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Lost Cornish soldier laid to rest 70 years after the war

By Western Morning News  |  Posted: October 04, 2012

  • Private Lewis Curtis, above, from Liskeard, Cornwall, was buried at Oosterbeek, near where he fell, with full military honours. His family laid a wreath at his grave during the funeral, below

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A soldier from Cornwall has finally been buried in the Netherlands almost 70 years after he was killed in action in the Second World War, and nine years after his remains were found.

Private Lewis Curtis, from Liskeard, South East Cornwall, who served with 5th Battalion The Wiltshire Regiment, was laid to rest at the Arnhem-Oosterbeek War Cemetery in a funeral with full military honours yesterday.

Pte Curtis's remains were found in an unmarked field grave by builders clearing the way for a new housing estate, but it took five years to identify him using forensics.

His family, including his great nephew Rifleman Richard Edwards, 20, who has just returned from Afghanistan with 5th Battalion the Rifles – the Wiltshire Regiment's successors – were at the funeral.

Pte Curtis, who survived the Normandy landings, was killed aged 19 in the Netherlands in an artillery barrage during Operation Market Garden on October 2, 1944.

He was buried in a shallow grave where he fell, but the markers for the plot at De Laar Farm were washed away when German military engineers flooded the area. His burial site was lost, and his family believed he had died in Belgium.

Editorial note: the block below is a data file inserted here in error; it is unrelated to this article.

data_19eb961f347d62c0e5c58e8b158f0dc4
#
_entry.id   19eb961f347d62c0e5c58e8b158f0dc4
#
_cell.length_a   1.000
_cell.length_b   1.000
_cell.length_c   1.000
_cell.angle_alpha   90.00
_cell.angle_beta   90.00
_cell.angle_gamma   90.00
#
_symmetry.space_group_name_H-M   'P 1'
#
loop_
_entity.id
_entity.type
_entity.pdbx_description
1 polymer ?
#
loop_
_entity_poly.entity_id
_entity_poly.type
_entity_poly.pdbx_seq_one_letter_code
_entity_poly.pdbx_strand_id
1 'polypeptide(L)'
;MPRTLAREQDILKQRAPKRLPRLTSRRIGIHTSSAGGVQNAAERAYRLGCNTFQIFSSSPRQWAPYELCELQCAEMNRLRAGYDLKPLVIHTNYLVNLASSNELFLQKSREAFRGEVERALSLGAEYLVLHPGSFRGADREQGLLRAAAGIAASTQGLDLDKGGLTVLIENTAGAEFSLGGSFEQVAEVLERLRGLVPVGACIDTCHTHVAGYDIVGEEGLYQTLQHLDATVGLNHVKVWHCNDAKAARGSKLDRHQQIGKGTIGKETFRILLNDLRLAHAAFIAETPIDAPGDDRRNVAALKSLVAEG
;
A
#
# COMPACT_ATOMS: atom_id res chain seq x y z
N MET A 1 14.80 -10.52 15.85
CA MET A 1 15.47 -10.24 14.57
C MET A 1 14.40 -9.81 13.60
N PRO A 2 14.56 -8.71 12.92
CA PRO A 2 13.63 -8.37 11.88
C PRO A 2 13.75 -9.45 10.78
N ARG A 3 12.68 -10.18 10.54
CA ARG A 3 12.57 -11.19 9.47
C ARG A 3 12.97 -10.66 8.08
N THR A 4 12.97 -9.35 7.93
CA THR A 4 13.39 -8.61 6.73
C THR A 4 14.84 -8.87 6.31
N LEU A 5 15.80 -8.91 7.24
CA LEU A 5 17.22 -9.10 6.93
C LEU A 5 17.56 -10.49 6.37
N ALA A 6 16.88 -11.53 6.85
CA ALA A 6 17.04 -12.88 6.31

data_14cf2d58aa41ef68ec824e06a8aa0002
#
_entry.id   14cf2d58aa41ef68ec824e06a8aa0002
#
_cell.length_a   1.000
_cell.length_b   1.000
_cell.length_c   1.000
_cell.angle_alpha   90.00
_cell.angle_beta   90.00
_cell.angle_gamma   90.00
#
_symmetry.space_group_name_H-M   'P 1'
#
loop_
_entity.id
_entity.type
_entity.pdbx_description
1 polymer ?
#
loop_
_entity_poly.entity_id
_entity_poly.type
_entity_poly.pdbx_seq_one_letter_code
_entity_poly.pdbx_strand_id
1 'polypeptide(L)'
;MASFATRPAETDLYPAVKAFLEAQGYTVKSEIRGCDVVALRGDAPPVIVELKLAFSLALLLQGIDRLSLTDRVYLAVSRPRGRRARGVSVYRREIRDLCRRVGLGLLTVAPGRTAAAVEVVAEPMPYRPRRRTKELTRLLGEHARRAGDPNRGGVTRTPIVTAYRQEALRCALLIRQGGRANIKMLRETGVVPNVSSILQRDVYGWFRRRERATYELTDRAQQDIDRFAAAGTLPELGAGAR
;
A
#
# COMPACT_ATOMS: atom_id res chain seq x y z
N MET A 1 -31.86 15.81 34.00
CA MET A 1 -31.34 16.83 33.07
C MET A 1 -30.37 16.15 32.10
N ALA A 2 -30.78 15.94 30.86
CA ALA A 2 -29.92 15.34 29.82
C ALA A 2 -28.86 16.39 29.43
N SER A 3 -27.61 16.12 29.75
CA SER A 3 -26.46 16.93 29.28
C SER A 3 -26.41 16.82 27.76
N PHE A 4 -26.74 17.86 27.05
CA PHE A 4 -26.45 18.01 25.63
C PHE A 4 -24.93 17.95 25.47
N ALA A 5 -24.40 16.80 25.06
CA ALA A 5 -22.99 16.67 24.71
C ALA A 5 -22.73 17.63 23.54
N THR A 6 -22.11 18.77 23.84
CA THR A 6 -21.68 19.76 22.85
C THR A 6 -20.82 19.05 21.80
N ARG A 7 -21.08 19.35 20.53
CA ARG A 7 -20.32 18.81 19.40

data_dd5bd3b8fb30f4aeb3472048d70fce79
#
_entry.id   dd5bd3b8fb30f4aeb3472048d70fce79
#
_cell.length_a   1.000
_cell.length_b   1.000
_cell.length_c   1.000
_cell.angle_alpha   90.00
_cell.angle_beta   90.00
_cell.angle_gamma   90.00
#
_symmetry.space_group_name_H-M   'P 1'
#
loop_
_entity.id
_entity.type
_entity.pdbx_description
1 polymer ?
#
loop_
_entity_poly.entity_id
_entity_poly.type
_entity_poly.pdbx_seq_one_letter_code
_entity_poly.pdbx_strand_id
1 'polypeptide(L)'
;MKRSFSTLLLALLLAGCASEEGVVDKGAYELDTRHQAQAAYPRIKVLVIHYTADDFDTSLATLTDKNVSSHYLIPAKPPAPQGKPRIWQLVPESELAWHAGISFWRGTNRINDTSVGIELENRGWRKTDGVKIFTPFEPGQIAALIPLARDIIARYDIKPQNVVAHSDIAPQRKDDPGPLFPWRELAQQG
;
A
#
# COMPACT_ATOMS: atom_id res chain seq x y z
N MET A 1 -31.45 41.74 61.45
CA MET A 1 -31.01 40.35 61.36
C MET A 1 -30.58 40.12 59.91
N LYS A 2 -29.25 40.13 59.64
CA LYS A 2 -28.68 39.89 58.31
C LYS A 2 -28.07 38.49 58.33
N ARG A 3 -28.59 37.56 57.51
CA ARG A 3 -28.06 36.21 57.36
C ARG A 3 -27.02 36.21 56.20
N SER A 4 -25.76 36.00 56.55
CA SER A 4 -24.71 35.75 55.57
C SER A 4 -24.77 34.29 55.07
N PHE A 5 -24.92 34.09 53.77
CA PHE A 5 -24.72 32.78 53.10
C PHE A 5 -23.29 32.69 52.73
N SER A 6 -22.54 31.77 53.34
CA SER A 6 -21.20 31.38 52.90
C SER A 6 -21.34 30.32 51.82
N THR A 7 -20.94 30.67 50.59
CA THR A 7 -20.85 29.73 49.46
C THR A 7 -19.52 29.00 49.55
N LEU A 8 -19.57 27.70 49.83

Six decades after his death, in 2003, his remains were unearthed by builders excavating the old Dutch battlefield to make way for a new housing estate. Since then, a Dutch forensic team has been using scientific tests including DNA analysis to try and discover who he was.

It was only after old dental records were uncovered in 2008 that Pte Curtis's identity was revealed.

Warrant Officer Class 1 Geert Jonker, the head of Recovery and Identification Unit for the Royal Netherlands Army, said the lengthy process to confirm remains is not unusual.

"It can take anything from three days to seven years to be able to identify remains because it's important to get it right for the next of kin," he said, "so when we can make a positive identification it makes all those years of research worthwhile. It's the ultimate reward, but sometimes it is about luck.

"In this case it was only because we went for a second opinion on the age of the soldier that told us he was a lot younger than we originally thought.

"Lewis had an undiscovered growth defect that would not have caused him any problems but made his remains seem older than his 19 years. Based on that information we had seven new names we were considering, three of whom had dental records. One of which was Lewis, who was a perfect match."

Pte Curtis's sister Alice died 20 years ago but her children, Susan Wilbourne and Robert Cole, who are in their 50s and still live in Liskeard, grew up with tales of their Uncle Lewis, and flew to the Netherlands for the burial.

"Mum was always talking about Lewis, so it's unbelievable to be here now to finally lay him to rest after so long of not knowing," said Mrs Wilbourne. "It's been quite an emotional rollercoaster since we found out.

"It is just such a pity that mum couldn't be here to bury her little brother, but I can feel her here. She was always very close with Lewis."

The pair buried their uncle with a glass marble – one of the few keepsakes their mother had of her young brother.

"It feels right to return it to him," Mr Cole added.

To this day, 18 soldiers of the old Wiltshire Regiment are still unaccounted for, an Army spokeswoman said, and some lie buried in unnamed graves marked "Known unto God" in Allied War Cemeteries in Oosterbeek and Nijmegen.

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